Peter Smith went out to South Africa and, while farming there, he founded the town of Dundee in South Africa.
His close family – father, farmer at Hole Mill, Kirkbuddo, near Forfar, Thomas Smith (died April 1845) mother, Mary Paterson Smith (died May 1841) and brother, James Smith (died February 1844) – are buried here in Inverarity Kirkyard. The headstone was erected by Peter Smith.
Dundee, Natal, South Africa, is situated midway between Johannesburg and Durban, nestling in a valley of the Biggarsberg, foothills of the Dakensburg, and one of the centres of northern KwaZulu Natal.
4000 – 5000 years ago, the San people roamed through this area and left evidence of their lifestyle in the rock paintings still seen in caves and shelters.
200 years ago, the valley was home to black pastoralists as well as an amazing amount of wildlife.
Surrounded by evocatively-titled peaks – Indumeni (Where the thunder rolls), Mpati (The place of good waters) and Talana (The shelf where precious items are kept), Dundee was formerly called Talana Farm, part of which was known as Fort Jones where British soldiers fighting the Anglo-Zulu War of 1879 had camped.
Dundee is very central to the battlefields of Rorkes Drift, Isandlwana, Blood River, the Prince Imperial, Fugitives’ Drift and Elandslaagte.
Smith had bought Talana Farm from a Voortrekker settler called Dekker. After the soldiers had left, he started sending wagonloads of coal to be sold in Pietermaritzburg having recognised its fortunate location and planned a town.
Early travellers noticed the presence of coal in Natal and local farmers collected it from surface outcrops to fuel their stoves. Rich coal deposits brought merchants and fortune hunters thereby starting the coal industry in Natal.
By 1880, the first proper survey of the Natal coalfields was made. This only confirmed what the locals, like Smith, already knew that large workable deposits lay beneath the surface. The Dundee Coal and Estate Company was formed and a town plan set on the farm to meet the growing need for facilities and housing.
Peter Smith with his son, William Craighead Smith, son-in-law Dugald MacPhail (reputed to be among the last men to escape alive from Isandlwana, a major battle of the Anglo-Zulu War), and Charles Wilson, a close family friend, named the new township Dundee in 1882, after the town near to his home village in Scotland.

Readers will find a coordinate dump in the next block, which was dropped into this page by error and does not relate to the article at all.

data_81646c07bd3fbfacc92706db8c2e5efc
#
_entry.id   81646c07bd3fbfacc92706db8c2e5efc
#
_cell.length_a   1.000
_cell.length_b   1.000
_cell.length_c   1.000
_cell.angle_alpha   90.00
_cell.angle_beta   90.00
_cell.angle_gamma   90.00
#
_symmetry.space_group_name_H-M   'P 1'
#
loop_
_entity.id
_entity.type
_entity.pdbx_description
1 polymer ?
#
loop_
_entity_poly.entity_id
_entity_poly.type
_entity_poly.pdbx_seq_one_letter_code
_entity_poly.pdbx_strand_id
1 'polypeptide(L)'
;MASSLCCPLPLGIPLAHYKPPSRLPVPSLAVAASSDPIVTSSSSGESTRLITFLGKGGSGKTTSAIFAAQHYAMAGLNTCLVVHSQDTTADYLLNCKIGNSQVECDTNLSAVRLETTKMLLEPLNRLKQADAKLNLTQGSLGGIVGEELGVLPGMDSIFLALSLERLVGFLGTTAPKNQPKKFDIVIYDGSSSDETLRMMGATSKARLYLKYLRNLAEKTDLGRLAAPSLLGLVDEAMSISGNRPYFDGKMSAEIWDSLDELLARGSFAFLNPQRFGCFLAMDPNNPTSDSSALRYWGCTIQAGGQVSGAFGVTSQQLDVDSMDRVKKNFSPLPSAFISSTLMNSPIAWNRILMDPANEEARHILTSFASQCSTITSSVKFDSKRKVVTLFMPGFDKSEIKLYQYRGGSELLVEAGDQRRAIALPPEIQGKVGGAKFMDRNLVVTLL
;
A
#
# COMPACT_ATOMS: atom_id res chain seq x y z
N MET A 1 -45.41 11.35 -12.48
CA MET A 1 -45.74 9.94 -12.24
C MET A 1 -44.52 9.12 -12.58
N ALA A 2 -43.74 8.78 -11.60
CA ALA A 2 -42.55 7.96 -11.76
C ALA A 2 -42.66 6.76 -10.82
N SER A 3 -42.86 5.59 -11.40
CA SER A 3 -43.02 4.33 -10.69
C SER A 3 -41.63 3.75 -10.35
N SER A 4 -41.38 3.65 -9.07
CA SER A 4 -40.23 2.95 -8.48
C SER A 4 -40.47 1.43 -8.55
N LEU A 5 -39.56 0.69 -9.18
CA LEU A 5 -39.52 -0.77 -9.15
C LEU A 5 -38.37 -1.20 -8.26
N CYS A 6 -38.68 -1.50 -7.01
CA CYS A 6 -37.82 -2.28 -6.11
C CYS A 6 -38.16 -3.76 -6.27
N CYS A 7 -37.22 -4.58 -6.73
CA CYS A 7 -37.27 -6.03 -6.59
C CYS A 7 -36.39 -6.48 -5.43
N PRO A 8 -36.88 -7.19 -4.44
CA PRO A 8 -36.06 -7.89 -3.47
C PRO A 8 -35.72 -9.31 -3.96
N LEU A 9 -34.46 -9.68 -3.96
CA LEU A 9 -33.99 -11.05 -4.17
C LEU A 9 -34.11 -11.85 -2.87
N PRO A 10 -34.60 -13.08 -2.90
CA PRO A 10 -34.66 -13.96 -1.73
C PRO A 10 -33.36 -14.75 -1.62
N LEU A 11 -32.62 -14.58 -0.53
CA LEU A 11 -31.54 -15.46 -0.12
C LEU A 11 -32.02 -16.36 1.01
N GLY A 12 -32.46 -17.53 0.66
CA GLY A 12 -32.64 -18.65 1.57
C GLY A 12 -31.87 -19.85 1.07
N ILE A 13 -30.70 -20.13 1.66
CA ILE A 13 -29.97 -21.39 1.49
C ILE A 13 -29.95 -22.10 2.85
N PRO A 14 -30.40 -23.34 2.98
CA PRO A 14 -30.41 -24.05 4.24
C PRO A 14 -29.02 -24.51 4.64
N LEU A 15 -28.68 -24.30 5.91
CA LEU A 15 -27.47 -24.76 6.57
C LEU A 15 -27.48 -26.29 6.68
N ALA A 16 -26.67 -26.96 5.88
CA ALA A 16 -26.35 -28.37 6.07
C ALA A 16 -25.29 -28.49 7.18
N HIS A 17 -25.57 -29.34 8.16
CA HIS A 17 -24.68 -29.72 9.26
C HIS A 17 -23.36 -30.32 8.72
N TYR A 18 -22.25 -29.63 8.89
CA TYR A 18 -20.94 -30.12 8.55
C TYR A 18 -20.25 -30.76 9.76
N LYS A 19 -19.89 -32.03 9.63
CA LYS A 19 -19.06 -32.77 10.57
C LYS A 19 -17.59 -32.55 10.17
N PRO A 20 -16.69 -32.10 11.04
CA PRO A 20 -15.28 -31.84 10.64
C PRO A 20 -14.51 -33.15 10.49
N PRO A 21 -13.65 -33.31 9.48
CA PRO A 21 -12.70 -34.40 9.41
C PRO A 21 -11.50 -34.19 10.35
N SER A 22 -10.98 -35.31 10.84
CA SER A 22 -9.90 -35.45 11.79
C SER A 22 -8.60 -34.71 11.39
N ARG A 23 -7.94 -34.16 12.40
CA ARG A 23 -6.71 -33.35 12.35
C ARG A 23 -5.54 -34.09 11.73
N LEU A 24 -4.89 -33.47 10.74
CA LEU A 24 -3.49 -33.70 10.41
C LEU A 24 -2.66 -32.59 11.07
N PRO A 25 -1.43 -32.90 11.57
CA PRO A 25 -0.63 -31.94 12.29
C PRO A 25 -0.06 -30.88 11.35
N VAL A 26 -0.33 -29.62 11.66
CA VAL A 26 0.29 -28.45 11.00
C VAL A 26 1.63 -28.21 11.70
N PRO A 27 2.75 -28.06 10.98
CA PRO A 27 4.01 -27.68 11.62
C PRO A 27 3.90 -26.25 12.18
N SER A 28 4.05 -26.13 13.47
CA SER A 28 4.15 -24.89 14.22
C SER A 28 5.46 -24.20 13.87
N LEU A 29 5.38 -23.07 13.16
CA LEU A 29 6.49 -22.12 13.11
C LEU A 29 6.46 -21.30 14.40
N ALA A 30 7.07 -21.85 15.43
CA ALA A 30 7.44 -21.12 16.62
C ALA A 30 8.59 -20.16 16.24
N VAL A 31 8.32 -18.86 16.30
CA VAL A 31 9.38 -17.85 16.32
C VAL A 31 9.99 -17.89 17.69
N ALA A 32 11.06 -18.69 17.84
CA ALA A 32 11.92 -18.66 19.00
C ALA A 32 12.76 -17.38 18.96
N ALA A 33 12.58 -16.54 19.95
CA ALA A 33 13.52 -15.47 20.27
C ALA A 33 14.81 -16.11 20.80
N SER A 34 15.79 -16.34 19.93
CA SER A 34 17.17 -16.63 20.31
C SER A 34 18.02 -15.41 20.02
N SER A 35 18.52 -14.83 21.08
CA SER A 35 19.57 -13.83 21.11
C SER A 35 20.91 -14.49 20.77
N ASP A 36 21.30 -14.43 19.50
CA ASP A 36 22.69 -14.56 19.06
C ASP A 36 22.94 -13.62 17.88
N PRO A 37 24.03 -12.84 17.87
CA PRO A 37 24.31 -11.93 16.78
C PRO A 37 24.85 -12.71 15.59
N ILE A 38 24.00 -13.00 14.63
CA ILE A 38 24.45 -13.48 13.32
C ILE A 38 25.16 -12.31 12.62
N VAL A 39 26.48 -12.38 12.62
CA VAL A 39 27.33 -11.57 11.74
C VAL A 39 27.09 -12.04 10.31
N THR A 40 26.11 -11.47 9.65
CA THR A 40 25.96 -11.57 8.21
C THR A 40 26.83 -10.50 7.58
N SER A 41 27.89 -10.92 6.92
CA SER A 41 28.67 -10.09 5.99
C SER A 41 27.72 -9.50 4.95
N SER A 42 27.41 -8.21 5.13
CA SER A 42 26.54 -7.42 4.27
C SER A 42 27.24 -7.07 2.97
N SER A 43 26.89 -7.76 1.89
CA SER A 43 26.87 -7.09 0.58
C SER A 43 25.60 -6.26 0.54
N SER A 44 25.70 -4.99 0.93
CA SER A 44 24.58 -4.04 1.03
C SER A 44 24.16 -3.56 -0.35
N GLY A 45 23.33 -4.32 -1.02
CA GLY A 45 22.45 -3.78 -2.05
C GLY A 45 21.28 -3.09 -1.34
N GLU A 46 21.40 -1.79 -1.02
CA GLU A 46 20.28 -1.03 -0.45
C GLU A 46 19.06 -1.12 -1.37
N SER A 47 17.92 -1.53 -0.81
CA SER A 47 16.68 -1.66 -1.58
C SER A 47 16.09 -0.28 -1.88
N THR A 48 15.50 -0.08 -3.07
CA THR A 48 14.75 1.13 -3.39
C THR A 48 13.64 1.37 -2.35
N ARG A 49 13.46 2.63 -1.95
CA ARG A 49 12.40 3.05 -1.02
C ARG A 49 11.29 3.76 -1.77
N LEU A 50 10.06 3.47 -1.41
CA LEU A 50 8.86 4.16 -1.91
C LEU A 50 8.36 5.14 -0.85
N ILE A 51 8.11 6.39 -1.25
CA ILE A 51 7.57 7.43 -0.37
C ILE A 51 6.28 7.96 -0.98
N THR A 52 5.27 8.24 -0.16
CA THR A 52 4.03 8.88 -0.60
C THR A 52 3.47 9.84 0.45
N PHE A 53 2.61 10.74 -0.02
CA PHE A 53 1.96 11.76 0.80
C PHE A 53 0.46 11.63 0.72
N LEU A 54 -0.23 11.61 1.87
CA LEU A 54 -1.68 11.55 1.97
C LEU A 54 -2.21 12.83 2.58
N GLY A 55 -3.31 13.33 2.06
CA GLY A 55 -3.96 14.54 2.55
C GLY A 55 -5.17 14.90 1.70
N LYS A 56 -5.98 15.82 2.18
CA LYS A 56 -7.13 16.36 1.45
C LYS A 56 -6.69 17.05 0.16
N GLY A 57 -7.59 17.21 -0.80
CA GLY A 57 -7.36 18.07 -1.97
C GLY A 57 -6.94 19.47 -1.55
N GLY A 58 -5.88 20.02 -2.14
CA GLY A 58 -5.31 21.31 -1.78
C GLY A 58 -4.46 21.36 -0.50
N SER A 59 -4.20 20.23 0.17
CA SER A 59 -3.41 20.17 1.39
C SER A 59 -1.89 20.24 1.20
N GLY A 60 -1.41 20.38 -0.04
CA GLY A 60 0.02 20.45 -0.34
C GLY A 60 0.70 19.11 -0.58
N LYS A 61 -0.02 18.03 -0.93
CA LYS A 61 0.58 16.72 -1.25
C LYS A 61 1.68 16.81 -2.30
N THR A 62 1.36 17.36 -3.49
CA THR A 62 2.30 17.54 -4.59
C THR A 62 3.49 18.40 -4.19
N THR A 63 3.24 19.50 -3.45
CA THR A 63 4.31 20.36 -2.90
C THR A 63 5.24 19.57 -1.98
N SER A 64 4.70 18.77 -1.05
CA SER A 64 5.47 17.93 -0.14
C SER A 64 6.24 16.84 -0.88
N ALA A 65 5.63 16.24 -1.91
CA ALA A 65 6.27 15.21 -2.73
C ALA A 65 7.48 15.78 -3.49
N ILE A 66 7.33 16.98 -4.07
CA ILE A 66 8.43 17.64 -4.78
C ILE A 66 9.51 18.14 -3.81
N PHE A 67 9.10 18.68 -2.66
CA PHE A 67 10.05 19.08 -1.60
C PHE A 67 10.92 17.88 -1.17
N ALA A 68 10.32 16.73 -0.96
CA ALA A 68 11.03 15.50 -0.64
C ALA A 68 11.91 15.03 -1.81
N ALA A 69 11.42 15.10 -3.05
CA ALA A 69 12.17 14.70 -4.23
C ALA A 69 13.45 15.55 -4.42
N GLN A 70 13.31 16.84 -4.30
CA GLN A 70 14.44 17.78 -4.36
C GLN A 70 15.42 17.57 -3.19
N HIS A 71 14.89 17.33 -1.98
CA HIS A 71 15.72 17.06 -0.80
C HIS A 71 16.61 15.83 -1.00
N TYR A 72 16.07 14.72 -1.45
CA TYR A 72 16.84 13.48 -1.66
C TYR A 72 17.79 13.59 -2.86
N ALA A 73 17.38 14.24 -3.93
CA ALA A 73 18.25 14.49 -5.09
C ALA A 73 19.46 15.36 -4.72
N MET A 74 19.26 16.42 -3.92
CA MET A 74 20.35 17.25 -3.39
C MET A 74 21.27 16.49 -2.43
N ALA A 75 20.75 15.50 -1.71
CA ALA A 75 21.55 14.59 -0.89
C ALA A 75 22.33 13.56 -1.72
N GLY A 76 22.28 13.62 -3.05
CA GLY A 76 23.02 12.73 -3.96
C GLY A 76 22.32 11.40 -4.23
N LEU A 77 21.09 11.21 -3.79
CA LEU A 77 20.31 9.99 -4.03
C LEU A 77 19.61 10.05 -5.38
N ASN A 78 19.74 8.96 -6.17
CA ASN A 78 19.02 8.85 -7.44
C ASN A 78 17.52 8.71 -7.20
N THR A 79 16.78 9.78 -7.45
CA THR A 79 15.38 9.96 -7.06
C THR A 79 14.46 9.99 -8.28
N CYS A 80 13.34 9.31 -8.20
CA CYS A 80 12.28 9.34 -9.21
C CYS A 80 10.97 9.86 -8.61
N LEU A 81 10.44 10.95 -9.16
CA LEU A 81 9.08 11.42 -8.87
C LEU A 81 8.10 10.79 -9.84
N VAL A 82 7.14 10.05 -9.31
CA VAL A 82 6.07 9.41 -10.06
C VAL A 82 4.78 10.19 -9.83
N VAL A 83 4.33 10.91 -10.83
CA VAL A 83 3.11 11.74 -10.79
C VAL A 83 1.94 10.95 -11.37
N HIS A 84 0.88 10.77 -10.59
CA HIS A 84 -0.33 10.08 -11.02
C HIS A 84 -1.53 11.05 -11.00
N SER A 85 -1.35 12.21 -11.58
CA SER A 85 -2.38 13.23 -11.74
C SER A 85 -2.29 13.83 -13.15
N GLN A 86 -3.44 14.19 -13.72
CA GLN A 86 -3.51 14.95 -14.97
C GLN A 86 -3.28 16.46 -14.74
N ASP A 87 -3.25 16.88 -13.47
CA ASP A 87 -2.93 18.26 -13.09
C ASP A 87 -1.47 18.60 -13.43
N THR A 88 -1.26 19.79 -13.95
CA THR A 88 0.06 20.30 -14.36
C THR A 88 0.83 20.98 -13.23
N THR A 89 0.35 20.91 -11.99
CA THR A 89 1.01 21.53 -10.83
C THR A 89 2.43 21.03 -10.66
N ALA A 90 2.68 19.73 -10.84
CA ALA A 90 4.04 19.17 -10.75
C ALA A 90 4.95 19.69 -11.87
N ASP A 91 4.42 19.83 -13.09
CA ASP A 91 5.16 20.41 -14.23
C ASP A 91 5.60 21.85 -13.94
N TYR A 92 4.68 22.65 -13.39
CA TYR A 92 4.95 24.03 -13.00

Smith floated the Dundee Coal Company on the London Stock Exchange in 1899, and Dundee soon emerged as a boomtown graced with stately homes and the first theatre north of Port Durban, Natal. Pioneer traders from the Indian sub-continent settled here during the following decade, when Dundee became the meeting place of seven roads into the hinterland and coast of Africa. It remains a convenient central base for exploration of this corner of KwaZulu-Natal.
On the 20th October 1899, the first shots of the Boer War were fired at Talana, just outside the town. It was the scene of the first battle between the British and Boers during the Anglo-Boer war of 1899 to 1902 and also the first time that British soldiers wore khaki instead of the usual red uniforms.
Thornley Farm, on the other side of Talana Hill, was the Boer forces headquarters, hospital and mortuary during the Battle of Talana. Restored buildings are on a private farm, but visitors are welcome.
British troops drove the Boers off Talana Hill suffering heavy losses and General Penn Symons, their commanding officer, was mortally wounded. As more Boers gathered around Dundee, General Symons’ successor, General Yule, and the British Forces retreated to Ladysmith.
Boer forces occupied the town for seven months, renaming it Meyersdorp. Dundee was restored after the Battle of Helpmekaar in May 1900.
Today, Dundee, of Natal, South Africa, has a population of around 30,000 with a mild climate of warm summers but bracing winters. It is surrounded by a number of coalmines, which once earned it the title of Coalopolis. One pit is still open nowadays, although there is an interesting coal museum. Mining areas are not always attractive, but this one at least has a green and pleasant environment.
However, much of the surrounding farmland is centred on dairy farming. Many local farmers have encouraged wildlife to return to the area and promote tourism by providing hiking trails, accommodation and working farm holidays.
The information above relating to South Africa was gleaned from the following websites :-
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Bob Douglas unless otherwise stated.